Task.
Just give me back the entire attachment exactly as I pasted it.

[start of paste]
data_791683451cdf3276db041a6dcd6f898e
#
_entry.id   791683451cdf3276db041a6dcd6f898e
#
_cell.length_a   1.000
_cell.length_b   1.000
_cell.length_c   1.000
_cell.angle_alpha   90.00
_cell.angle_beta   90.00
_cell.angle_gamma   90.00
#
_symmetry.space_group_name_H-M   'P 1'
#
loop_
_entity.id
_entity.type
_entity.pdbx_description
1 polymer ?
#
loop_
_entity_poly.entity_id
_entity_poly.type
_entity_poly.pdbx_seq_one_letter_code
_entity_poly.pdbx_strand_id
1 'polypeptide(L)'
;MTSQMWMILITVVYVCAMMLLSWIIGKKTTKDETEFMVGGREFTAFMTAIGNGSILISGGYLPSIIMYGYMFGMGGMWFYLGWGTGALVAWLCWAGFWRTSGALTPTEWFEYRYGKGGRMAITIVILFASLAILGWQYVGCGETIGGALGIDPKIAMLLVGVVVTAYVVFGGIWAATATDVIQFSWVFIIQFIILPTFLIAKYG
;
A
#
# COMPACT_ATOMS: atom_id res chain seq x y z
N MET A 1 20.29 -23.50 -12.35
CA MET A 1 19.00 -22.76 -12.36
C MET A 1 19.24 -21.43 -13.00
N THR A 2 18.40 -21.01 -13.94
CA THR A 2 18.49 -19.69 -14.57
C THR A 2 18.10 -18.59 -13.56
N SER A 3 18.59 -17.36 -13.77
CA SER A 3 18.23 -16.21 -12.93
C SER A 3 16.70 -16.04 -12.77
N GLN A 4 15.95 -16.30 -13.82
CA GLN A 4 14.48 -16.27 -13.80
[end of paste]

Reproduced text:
data_791683451cdf3276db041a6dcd6f898e
#
_entry.id   791683451cdf3276db041a6dcd6f898e
#
_cell.length_a   1.000
_cell.length_b   1.000
_cell.length_c   1.000
_cell.angle_alpha   90.00
_cell.angle_beta   90.00
_cell.angle_gamma   90.00
#
_symmetry.space_group_name_H-M   'P 1'
#
loop_
_entity.id
_entity.type
_entity.pdbx_description
1 polymer ?
#
loop_
_entity_poly.entity_id
_entity_poly.type
_entity_poly.pdbx_seq_one_letter_code
_entity_poly.pdbx_strand_id
1 'polypeptide(L)'
;MTSQMWMILITVVYVCAMMLLSWIIGKKTTKDETEFMVGGREFTAFMTAIGNGSILISGGYLPSIIMYGYMFGMGGMWFYLGWGTGALVAWLCWAGFWRTSGALTPTEWFEYRYGKGGRMAITIVILFASLAILGWQYVGCGETIGGALGIDPKIAMLLVGVVVTAYVVFGGIWAATATDVIQFSWVFIIQFIILPTFLIAKYG
;
A
#
# COMPACT_ATOMS: atom_id res chain seq x y z
N MET A 1 20.29 -23.50 -12.35
CA MET A 1 19.00 -22.76 -12.36
C MET A 1 19.24 -21.43 -13.00
N THR A 2 18.40 -21.01 -13.94
CA THR A 2 18.49 -19.69 -14.57
C THR A 2 18.10 -18.59 -13.56
N SER A 3 18.59 -17.36 -13.77
CA SER A 3 18.23 -16.21 -12.93
C SER A 3 16.70 -16.04 -12.77
N GLN A 4 15.95 -16.30 -13.82
CA GLN A 4 14.48 -16.27 -13.80